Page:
Charlie Stokes the baiter with his two co-fishermen, Chuck Fay and Mad Dog, hooked me. I was moved by their songs, urged as if hot coals were thrown about my feet. I lost my voice, my mind, my worries. I was jumping and singing every word. Being about five to ten rows back, I could not help but notice him notice me and turn to Chuck with an impressed reaction regarding their crowd. Soon after, he told us: “You guys are kick ass. This is our first time playing here at The Haunt, and I’m thinking this should not be our first time at all”.
After the show, my friend who had been to eleven previous S.R. shows told me to wait there because the band usually comes out to their fans afterwards. In the meantime, she talked with one of their technical crew members and acquired the setlist of the show from him. She gave me this and told me I should try to get it signed by all three members of State Radio.
So I waited around the stage alone, and nearly walked away. Just as I thought about leaving, Chad and Mad Dog came from backstage out to their merchandise stand. I think I became lightheaded as soon as I saw Chad.
I said to him: “Chad! Hi Chad, I’m a huge fan. Can I get this signed?”.
He replied back, listening to me and talking at the same time: “Yeah, just go over here with me”, in front of dozens of other fans hoping to get to interact with him.
Once we got to the merchandise stand, he turned to me once we were there.
I said: “I have the setlist right here, is this in your handwriting?”.
He replied back to me looking at the small ripped paper then back at me, “Yes. Yes, it is.”
“Could I please get that signed, Chad?"
At this point, he took the pen out of my hand that my friend had given me. After failing trying to do so, he then was given a black sharpie by a woman selling merchandise. Other fans laughed at this and said, “There you go! ha ha”. He nodded his head, and smiled at me. I thanked him, asked him: “Can I just get a handshake, please Chad?”. He looked me in the eyes once more and stuck out his hand to me as I reached for his, he gave me a firm handshake and smiled.
I then thanked him once more and ran back to my friend who was seated at a booth with her other friends within the bar/restaurant setting. I was shaking so badly, holding the paper in my hand stating only: “Allison, oh my god! Oh my god! I can’t even believe this!”. I believe she then tried asking me some things, but I wasn’t able to respond properly in the state of utter adrenaline rush. She said: “Wow! Look how you’re shaking! Oh my gosh you are so cute!”. Then Chuck Fay walked out from backstage and Allison called to him, “Chuck! Come over and talk with us!”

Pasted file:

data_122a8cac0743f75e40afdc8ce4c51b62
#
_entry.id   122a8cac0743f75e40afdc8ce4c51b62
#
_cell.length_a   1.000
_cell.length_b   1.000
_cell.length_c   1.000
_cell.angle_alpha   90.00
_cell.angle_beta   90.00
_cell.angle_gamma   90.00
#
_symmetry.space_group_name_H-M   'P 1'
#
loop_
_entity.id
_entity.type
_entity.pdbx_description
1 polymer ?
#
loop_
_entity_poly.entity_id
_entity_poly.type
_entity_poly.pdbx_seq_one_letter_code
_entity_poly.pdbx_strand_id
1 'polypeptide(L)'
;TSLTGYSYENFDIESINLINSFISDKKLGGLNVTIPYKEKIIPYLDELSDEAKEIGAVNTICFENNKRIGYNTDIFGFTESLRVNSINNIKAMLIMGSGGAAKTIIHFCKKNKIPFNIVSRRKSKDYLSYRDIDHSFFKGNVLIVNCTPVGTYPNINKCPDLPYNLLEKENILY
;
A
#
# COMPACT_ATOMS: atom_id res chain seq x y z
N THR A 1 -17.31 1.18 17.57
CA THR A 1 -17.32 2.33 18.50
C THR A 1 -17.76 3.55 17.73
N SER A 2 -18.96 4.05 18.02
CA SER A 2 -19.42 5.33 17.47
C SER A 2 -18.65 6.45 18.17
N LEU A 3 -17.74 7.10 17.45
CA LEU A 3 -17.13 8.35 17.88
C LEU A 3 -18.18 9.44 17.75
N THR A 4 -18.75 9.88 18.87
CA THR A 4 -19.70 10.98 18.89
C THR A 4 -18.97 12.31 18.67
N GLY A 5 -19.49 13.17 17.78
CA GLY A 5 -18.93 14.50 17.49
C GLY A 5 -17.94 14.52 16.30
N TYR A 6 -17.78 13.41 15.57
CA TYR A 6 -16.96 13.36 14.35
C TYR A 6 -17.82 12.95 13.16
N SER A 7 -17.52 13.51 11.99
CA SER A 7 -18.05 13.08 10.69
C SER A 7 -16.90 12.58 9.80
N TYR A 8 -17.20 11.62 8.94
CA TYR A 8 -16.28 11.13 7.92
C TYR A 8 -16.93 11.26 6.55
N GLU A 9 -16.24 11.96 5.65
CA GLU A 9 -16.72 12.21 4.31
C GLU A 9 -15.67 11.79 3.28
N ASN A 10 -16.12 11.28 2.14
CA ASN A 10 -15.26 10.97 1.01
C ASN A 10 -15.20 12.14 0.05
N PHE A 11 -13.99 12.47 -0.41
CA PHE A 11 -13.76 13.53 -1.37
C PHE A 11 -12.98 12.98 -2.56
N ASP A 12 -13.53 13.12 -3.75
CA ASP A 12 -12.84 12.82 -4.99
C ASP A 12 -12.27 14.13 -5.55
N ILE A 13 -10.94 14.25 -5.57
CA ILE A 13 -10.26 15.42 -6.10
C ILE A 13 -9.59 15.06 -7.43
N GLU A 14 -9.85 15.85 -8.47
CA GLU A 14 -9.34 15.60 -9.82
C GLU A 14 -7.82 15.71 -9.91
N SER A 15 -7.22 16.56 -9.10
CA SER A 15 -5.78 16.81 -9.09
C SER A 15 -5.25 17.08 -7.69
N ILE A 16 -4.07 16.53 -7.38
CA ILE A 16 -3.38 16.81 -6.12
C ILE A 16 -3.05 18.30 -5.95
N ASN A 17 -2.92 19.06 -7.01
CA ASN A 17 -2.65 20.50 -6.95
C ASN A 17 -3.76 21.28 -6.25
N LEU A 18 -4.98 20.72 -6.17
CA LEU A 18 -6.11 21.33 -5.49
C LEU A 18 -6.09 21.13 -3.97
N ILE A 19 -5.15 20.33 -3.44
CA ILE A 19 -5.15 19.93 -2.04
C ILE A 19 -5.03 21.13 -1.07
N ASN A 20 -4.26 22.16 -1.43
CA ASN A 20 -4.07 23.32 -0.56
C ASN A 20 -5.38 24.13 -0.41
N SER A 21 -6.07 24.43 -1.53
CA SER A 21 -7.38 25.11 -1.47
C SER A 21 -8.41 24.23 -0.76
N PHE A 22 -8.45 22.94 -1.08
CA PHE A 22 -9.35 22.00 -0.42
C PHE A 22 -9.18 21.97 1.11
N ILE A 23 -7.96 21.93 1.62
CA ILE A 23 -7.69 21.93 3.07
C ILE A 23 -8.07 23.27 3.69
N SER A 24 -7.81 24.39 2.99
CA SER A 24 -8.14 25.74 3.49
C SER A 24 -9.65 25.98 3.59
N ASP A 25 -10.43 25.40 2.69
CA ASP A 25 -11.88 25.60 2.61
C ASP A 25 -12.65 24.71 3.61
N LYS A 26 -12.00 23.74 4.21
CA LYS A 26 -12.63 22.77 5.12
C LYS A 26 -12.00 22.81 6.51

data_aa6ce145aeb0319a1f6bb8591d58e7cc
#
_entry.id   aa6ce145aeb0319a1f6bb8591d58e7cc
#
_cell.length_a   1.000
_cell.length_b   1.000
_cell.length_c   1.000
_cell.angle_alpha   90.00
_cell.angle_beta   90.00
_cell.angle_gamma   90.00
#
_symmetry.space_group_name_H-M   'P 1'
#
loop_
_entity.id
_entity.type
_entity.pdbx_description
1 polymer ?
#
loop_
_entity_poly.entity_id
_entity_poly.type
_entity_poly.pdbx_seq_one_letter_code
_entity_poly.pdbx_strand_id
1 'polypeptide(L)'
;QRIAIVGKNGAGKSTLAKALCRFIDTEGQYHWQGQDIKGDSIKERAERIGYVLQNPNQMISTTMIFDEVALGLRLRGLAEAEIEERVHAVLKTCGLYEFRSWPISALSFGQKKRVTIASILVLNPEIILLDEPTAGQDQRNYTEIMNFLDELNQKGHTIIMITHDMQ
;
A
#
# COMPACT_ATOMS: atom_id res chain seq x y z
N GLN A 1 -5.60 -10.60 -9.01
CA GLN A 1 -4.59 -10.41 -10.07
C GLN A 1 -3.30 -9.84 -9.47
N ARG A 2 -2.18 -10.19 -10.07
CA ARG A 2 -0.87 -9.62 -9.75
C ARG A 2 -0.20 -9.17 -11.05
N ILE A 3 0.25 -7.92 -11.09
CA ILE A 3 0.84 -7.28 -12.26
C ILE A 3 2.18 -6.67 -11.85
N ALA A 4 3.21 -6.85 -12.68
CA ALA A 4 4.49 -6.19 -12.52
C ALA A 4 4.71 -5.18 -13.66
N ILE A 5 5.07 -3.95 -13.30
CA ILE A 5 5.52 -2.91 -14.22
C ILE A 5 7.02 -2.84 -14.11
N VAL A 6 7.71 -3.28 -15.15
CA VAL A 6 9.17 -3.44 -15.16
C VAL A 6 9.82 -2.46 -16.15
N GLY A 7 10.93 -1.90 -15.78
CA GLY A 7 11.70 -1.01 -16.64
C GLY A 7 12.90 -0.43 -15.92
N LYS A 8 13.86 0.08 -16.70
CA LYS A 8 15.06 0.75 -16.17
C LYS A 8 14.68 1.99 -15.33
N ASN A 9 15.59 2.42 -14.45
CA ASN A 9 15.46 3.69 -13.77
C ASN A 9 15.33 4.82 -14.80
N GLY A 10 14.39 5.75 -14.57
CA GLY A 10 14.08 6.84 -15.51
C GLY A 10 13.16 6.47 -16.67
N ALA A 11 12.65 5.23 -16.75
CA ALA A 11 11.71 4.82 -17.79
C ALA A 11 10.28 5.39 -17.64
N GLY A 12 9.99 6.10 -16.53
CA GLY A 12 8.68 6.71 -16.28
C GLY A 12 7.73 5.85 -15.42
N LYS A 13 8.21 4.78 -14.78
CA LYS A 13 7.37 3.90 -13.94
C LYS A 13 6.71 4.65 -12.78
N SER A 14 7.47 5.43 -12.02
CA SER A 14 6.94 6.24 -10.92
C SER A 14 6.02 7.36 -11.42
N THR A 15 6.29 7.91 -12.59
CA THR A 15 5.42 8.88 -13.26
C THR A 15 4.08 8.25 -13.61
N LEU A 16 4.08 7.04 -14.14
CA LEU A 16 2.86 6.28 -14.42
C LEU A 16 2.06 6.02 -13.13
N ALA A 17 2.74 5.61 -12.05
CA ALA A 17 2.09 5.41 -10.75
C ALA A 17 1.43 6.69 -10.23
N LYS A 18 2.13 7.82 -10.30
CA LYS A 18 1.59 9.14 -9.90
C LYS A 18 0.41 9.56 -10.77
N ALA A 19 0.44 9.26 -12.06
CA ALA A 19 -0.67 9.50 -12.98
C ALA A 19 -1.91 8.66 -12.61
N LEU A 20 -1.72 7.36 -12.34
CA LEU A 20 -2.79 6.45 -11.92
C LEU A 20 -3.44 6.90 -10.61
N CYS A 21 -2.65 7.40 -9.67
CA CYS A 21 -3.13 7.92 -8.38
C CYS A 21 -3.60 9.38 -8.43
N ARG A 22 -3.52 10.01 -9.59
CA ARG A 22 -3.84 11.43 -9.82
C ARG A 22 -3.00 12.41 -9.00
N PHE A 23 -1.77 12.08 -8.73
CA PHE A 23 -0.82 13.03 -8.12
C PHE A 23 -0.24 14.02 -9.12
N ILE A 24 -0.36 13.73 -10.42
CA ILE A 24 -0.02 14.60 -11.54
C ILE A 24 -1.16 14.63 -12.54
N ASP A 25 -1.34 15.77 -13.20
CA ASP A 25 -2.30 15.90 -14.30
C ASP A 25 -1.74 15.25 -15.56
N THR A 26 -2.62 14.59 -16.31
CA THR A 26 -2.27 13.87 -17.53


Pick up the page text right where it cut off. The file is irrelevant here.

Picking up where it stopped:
It was obvious that she was completely comfortable talking with them, and he came right over. He remembered her. I was shaking then too, she told Chuck about how I got the setlist signed. Standing with a bottle of Bud Light in his hand, he looked truly delighted to see the affect their performance had on one fan.
He talked with me for a bit, I was mainly telling Chuck how brilliantly he played and how it was one of the best shows I’ve been to yet. He was very grateful to hear such things and answered questions about his band asked by Allison and her friends. State Radio is working on a new album (which they played a few new songs for us during the concert). Chad’s wife and band’s tour manager, Sybil, is pregnant with their child. At some point during this discussion with Chuck, Allison asked Chuck if he would sign the setlist for me as well. He did so right away.
After a bit he left to go over to the merchandise stand as well. I then told Allison and her friends that I really want a picture with Chad, but my phone died (which has the camera that I would have used). She told me don’t worry about it, they’ve got cameras and phones, “Let’s get you a picture with Chad!”